The Fly

(USA - 1986)

by Mike Lorefice

Cast: Jeff Goldblum, Geena Davis, John Getz
Genre: Sci-Fi/Horror
Director: David Cronenberg
Screenplay: David Cronenberg & Charles Edward Pogue based on the story by George Langelaan
Cinematography: Mark Irwin
Composer: Howard Shore
Runtime: 95 minutes

The Fly is a decidedly Cronenbergian reconceptualization that greatly exceeds the 1958 original. It is an unpredictable sci-fi/horror of uncommon intelligence and believability. As is the case with pretty much all Cronenberg movies, the subject matter is unique, but the themes and messages are honestly handled and apply to real life.

Cronenberg's version wisely sticks to having a really small cast (10 people are credited and he's one of them), but there aren't too many other similarities beyond the most obvious. There are essentially only three characters, and even the third doesn't get that much screen time. This allows for full development of the main characters and everything Cronenberg has to say.

At the center of The Fly is Seth Brundle (Jeff Goldblum), a brilliant yet weird reclusive and lonely scientist. He meets Veronica "Ronnie" Quaife (Geena Davis) at a party for researchers. Ronnie is a struggling journalist looking for her big break. Seth is interested in a relationship because that aspect has totally been missing from his life and is able to convince her to go to the warehouse where he lives to see his invention that's going to change the world. She's there to write a story about him, but after some trouble he's able to convince her to wait until his teleportation project is complete.

Seth and Ronnie fall in love, but this is not a movie where there's a romance for the sake of having one. Their love is the core for most of the themes the film is presenting. Consider the crucial scene in the movie where Brundle decides to teleport himself. By his own admission, Brundle has spent the last six years of his life trying to teleport something living. "I don't have a life so there's nothing for you to interfere with" he said to Ronnie when she agreed to document his quest. Brundle has just teleported an ape, so his goal has essentially been accomplished. The only things left to do are make sure the ape is really okay and then transport a human. He should be ecstatic, but he's not due to Ronnie leaving suddenly when she saw something (a pre-release of their magazine with Seth as the cover story) her former pig boyfriend Stathis Borans (John Getz), who is also her editor, left there for her. Instead of jumping for joy, he's drinking because he's jealous. The relationship is suddenly more important to him because he's never really had one before, but for that reason he gets carried away about a small thing he doesn't understand. In an irrational move, he essentially decides to punish Ronnie by transporting himself when he's not around. If someone had been around, they may have noticed that a fly was in his pod as well. Instead of teleporting Brundle, the computer fuses him with the fly.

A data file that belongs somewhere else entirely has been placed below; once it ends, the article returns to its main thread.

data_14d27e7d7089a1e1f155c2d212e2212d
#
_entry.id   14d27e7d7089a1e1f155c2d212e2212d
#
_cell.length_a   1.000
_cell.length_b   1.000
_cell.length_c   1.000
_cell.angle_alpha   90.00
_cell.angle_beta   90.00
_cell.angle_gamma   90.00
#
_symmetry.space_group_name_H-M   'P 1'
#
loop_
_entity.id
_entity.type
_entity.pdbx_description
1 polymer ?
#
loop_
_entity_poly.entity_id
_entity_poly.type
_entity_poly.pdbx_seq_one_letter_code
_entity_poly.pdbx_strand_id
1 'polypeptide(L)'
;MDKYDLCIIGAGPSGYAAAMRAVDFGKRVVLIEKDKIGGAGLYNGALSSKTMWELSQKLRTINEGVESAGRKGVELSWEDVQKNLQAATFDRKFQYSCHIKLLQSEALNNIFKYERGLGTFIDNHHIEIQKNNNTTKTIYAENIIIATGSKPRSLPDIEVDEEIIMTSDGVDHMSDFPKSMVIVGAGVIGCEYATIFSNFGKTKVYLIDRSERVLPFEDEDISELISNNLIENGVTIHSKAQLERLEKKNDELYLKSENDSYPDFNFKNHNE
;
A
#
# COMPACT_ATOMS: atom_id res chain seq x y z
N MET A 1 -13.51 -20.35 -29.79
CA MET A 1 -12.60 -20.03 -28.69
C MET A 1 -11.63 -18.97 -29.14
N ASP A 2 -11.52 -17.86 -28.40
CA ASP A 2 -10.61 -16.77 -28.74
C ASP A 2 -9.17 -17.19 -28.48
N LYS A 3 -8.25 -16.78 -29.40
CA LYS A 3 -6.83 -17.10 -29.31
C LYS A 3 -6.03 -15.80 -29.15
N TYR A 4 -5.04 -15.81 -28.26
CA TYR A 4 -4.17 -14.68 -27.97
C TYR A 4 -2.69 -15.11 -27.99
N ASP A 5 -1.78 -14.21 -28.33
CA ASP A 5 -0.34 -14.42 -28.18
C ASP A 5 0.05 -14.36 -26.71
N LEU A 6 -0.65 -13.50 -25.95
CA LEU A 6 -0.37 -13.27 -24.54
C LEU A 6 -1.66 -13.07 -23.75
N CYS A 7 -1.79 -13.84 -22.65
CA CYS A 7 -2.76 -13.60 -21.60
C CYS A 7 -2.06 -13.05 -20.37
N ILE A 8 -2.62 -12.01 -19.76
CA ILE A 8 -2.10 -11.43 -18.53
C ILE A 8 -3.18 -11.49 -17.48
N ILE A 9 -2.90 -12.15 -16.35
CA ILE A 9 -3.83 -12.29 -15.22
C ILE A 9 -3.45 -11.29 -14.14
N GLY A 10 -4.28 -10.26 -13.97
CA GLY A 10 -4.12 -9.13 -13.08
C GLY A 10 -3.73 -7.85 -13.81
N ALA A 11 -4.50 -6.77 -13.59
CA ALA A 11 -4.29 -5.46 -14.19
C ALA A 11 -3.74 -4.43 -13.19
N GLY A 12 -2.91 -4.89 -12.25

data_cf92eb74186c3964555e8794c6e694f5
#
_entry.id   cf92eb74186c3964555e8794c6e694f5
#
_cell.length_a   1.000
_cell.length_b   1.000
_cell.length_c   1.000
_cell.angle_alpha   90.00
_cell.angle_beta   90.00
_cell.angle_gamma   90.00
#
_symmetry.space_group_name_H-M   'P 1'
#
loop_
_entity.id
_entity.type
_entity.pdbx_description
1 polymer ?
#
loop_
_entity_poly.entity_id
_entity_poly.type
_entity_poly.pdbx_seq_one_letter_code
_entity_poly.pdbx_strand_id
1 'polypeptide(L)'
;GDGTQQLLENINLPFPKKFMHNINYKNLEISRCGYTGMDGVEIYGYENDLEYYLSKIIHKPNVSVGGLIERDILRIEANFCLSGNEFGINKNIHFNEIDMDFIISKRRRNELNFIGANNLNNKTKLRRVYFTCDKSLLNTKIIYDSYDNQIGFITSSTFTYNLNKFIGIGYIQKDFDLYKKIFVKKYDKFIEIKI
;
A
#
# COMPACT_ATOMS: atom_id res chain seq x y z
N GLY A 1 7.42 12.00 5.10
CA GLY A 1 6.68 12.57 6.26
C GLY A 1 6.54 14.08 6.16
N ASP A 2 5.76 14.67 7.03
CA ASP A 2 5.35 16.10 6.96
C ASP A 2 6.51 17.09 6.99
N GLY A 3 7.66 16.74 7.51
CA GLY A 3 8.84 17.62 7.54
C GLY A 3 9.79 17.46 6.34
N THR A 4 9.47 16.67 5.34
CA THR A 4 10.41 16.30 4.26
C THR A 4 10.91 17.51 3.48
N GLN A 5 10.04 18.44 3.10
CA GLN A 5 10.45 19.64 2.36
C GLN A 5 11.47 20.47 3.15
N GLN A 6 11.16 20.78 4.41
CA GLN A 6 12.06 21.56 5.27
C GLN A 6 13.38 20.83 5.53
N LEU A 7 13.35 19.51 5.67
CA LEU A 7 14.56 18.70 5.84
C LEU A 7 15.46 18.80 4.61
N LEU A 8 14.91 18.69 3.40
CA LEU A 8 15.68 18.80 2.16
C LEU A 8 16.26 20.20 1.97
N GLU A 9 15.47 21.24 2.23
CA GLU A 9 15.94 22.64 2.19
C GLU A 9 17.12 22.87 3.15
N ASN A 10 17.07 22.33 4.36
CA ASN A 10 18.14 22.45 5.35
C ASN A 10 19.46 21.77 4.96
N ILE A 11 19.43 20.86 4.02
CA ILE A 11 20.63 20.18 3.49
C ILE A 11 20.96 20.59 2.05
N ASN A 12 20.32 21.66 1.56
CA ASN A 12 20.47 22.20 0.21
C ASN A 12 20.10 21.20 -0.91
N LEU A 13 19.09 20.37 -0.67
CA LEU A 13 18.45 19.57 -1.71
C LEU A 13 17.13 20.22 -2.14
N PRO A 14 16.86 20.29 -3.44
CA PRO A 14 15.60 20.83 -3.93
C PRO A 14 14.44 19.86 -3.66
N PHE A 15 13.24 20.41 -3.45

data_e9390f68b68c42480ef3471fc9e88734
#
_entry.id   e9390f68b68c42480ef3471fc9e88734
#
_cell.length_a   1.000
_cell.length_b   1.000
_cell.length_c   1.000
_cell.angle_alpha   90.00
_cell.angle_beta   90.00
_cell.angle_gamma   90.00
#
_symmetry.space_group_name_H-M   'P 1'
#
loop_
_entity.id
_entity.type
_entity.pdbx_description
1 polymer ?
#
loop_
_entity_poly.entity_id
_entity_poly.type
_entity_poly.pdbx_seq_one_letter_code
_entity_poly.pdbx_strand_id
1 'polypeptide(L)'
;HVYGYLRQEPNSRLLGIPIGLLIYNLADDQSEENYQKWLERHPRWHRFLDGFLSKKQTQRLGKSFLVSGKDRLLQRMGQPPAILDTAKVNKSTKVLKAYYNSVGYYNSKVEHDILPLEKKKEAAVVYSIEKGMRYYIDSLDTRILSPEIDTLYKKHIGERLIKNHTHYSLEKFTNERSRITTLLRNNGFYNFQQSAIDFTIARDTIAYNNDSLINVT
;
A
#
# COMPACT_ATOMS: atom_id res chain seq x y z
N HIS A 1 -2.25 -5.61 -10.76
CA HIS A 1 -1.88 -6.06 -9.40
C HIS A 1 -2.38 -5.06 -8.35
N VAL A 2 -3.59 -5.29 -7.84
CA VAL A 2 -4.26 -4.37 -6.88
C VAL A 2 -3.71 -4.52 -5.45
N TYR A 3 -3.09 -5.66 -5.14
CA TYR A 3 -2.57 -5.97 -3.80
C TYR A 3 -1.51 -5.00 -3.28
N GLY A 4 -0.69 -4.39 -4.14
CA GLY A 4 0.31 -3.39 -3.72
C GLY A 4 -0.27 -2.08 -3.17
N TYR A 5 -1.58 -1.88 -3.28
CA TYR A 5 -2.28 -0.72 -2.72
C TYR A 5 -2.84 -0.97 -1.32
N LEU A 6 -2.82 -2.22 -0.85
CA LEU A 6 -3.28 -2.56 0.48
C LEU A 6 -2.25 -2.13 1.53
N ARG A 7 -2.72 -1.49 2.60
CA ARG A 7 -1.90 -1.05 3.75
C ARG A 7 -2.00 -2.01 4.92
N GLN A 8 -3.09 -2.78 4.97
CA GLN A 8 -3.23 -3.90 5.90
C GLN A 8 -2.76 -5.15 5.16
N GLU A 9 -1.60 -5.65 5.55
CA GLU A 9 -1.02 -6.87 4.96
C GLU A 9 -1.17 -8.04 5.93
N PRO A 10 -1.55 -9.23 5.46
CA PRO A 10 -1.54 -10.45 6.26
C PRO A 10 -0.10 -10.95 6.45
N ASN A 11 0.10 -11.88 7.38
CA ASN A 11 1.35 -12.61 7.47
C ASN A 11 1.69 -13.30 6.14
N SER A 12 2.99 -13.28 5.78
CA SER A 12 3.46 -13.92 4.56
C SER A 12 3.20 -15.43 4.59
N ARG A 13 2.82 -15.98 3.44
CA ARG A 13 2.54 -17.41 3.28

The other scene to look at is the scene where BrundleFly finally releases his aggression. Sure, in an excellent scene of gore Brundle cracked a wrist during an arm wrestling contest, but I think that was a case of not knowing or at worst testing his own strength. In any case, the reason he releases is not that the fly has totally taken over, but that he's jealous Ronnie is with Stathis. He could simply kill Stathis if he wanted, but instead he wants to make him suffer, deform him before he does so. In the most amazing scene of the movie, he melts away Stathis' hand and foot with his fly vomit and would gladly have kept going to eliminate his "competitor."

In many ways, BrundleFly might just as well be an AIDS victim. He's faced with the prospect of dealing with a disease there's no known control or cure for. His life can never be the same. There are things he can't do and people are afraid of him, but what makes it worse is the unknown. He doesn't know what the next hour will bring. He doesn't know if his ear will fall off or he'll hurt someone directly or indirectly, willingly or unwillingly. He just knows that his dreams are not going to come true. Ronnie still cares for him, but they can't have a relationship that resembles what they had. It's painful for her to just be around him as he slowly becomes something more and more inhuman and repulsive. She wants to have his baby, but she doesn't know if it was created before or after he became BrundleFly. If it was created after, does that mean the baby could also be infected? She dreams it'll be something of a giant carrot shaped slug